Public Release:  Gut microbiota transplantation may prevent development of diabetes and fatty liver disease

European Association for the Study of the Liver

Barcelona, Spain, Thursday 19 April 2012: Exciting new data presented today at the International Liver Congress™ 2012 shows the gut microbiota's causal role in the development of diabetes and non-alcoholic fatty liver disease (NAFLD), independent of obesity.(1) Though an early stage animal model, the French study highlights the possibility of preventing diabetes and NAFLD with gut microbiota transplantation - the engrafting of new microbiota, usually through administering faecal material from a healthy donor into the colon of a diseased recipient.(2)

In the 16 week study, two groups of germ free mice received gut microbiota transplants; one set from donor mice displaying symptoms of insulin resistance and liver steatosis (responders), the other from normal mice (non responders). The donor mice were selected due to their response to being fed a high fat diet.

The germ free group that received microbiota from symptomatic mice (responder receivers - RR) showed higher levels of fat concentration in the liver as well as being insulin resistant. The germ free group that received microbiota from healthy mice (non-responder-receivers - NRR) maintained normal glucose levels and sensitivity to insulin.

EASL Scientific Committee Member Dr Frank Lammert said: "The factors leading to Non-Alcoholic Fatty Liver Disease (NAFLD) are poorly understood, but it is known that NAFLD and Type 2 diabetes are characterised, respectively, by liver inflammation and metabolic disorders like insulin resistance."

"This study shows that different microbiota cause different metabolic responses in animals. By implanting microbiota from healthy mice, the study authors prevented the development of liver inflammation and insulin resistance, both indications of liver disease and diabetes. Thus, gut microbiota transplants could have a therapeutic role in the development of these diseases."

The RR mice also showed lower levels of microorganisms than usually found in the healthy gut. Lachnospiraceae was identified as the species most important in developing fatty liver and insulin resistance.

At present, the intestinal microbiota is considered to constitute a "microbial organ": one that has pivotal roles in the body's metabolism as well as immune function. Therefore transplantation aims to restore gut functionality and re-establish a certain state of intestinal flora.

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Notes to Editors

About EASL

EASL is the leading European scientific society involved in promoting research and education in hepatology. EASL attracts the foremost hepatology experts and has an impressive track record in promoting research in liver disease, supporting wider education and promoting changes in European liver policy.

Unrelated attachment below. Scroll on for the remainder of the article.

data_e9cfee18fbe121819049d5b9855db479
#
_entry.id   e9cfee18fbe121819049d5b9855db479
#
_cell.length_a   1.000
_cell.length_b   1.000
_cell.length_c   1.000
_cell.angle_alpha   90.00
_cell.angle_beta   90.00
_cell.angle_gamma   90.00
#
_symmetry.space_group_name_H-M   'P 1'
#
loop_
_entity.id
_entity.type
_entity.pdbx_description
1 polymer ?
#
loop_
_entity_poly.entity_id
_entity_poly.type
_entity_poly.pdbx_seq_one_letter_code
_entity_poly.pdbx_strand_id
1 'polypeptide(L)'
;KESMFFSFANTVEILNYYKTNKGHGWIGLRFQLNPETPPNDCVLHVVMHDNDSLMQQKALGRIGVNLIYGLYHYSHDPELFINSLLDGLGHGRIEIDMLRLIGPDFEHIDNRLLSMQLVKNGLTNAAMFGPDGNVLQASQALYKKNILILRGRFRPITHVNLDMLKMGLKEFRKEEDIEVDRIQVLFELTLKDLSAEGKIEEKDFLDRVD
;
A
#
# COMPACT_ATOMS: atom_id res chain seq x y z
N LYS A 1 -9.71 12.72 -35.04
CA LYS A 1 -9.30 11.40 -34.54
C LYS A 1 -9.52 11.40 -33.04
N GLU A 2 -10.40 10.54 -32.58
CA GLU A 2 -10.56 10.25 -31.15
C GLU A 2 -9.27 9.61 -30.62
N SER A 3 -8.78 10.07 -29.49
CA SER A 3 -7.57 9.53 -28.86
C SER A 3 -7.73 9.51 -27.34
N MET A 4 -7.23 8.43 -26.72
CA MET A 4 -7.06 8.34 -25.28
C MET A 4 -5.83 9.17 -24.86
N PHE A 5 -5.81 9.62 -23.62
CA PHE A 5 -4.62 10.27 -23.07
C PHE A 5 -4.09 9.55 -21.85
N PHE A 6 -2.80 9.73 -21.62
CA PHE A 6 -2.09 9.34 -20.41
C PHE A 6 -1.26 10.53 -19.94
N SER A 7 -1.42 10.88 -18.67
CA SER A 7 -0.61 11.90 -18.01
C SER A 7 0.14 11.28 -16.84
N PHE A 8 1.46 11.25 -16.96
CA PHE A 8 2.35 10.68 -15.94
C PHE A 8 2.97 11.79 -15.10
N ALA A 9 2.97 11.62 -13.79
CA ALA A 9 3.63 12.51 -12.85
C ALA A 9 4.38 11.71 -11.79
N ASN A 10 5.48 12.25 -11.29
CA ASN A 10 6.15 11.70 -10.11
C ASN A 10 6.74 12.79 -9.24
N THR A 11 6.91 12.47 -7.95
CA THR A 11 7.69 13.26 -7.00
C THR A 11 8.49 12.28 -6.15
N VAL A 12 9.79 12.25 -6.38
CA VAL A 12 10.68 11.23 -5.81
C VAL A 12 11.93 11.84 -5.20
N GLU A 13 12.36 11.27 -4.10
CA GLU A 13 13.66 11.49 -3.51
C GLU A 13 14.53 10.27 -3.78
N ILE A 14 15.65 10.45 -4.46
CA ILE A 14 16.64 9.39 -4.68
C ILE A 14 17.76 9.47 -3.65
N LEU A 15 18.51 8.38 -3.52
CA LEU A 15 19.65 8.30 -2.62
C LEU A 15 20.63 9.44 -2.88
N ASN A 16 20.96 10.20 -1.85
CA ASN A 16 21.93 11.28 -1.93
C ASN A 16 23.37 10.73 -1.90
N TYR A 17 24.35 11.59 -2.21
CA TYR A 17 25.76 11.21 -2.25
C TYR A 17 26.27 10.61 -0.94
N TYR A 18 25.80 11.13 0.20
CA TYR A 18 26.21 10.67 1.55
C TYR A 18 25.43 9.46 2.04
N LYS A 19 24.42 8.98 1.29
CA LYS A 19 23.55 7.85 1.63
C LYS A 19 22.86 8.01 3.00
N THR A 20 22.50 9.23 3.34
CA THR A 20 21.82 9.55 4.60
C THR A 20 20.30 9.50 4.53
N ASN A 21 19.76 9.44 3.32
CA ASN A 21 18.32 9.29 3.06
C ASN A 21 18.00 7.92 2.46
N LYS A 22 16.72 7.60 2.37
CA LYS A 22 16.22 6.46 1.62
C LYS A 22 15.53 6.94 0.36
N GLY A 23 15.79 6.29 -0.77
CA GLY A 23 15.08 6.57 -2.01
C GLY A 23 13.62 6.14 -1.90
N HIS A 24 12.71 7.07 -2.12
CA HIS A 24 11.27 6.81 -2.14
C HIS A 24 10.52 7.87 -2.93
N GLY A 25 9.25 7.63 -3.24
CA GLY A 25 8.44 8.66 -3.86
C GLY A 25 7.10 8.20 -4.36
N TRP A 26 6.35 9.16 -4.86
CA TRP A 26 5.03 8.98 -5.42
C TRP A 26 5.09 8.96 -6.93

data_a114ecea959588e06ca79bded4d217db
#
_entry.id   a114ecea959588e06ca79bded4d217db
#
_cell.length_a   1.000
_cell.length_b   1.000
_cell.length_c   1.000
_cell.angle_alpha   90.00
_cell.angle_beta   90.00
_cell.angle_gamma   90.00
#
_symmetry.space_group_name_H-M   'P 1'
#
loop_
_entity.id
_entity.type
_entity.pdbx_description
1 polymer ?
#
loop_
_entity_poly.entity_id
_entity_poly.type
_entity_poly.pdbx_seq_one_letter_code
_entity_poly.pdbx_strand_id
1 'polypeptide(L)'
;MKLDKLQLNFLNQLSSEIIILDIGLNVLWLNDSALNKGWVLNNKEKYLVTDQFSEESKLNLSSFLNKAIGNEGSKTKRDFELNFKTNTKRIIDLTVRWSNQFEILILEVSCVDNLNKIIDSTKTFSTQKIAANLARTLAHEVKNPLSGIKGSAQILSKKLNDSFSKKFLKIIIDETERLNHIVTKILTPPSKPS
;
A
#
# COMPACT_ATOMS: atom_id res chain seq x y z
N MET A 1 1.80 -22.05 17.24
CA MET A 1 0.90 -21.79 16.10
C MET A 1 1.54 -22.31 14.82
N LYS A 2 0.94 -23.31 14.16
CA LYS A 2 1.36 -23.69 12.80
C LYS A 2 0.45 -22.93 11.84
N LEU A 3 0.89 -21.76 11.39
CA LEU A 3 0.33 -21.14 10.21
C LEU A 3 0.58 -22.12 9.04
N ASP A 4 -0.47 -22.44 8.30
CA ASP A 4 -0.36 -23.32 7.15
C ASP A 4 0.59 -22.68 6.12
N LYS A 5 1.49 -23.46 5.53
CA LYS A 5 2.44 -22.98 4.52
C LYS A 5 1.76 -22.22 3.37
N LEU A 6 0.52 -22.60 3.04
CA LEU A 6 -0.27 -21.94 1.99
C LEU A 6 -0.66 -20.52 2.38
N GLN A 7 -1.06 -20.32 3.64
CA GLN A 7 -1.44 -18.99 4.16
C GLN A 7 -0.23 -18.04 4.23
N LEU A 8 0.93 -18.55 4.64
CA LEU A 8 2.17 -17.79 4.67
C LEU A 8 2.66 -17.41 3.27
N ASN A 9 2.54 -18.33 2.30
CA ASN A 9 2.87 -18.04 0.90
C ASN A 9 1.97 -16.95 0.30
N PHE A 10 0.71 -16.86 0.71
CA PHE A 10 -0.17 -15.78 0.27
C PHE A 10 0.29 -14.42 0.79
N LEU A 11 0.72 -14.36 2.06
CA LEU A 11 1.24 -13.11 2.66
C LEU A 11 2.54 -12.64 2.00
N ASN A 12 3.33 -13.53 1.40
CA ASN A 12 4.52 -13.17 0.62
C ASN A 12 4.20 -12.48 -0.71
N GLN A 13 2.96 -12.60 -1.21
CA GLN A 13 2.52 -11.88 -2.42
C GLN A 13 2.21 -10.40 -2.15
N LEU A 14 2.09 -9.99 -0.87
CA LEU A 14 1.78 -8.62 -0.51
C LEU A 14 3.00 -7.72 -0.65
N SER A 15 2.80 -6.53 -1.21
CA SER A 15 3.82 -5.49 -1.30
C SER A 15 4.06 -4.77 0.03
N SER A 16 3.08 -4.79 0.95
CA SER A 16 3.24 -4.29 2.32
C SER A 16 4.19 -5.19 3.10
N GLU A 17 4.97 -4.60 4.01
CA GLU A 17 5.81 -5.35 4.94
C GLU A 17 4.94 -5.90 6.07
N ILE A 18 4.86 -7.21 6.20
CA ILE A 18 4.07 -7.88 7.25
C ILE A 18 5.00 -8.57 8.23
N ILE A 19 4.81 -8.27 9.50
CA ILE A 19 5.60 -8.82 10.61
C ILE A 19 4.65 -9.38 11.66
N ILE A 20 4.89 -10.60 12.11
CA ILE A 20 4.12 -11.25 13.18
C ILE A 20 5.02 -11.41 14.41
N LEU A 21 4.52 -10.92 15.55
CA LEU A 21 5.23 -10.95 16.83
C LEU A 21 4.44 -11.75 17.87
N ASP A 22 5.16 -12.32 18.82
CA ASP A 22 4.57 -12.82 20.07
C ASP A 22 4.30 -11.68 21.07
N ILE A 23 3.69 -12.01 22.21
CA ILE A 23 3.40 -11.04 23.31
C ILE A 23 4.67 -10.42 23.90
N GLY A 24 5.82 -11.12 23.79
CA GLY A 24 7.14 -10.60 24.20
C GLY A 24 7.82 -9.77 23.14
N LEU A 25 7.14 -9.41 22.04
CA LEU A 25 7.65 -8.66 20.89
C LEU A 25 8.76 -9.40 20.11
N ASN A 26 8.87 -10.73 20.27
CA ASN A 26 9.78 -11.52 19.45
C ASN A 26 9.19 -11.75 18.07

EASL's main focus on education and research is delivered through numerous events and initiatives, including:

  • The International Liver CongressTM (http://www.easl.eu/_the-international-liver-congress/general-information) which is the main scientific and professional event in hepatology worldwide
  • Meetings including Monothematic and Special conferences, Post Graduate courses and other endorsed meetings that take place throughout the year
  • Clinical and Basic Schools of Hepatology, a series of events covering different aspects in the field of hepatology
  • Journal of Hepatology published monthly
  • Participation in a number of policy initiatives at European level
  • iLiver iPhone app - a free medical app developed by EASL, with content fully authored, validated and accredited by 42 independent liver specialists

About The International Liver CongressTM 2012

The International Liver Congress™ 2012, the 47th annual meeting of the European Association for the study of the Liver, is being held at the Centre Convencions Internacional (CCIB) in Barcelona from April 18 - 22, 2012. The congress annually attracts over 8,000 clinicians and scientists from around the world and provides an opportunity to hear the latest research, perspectives and treatments of liver disease from principal experts in the field.

References

1. Le Roy T et al. Gut microbiota transplantation demonstrates its causal role in the development of type 2 diabetes and fatty liver. Abstract presented at the International Liver CongressTM 2012

2. Khoruts A and Sadowsky MJ, Therapeutic transplantation of the distal gut microbiota. Mucosal Immunology 2011;4:4-7

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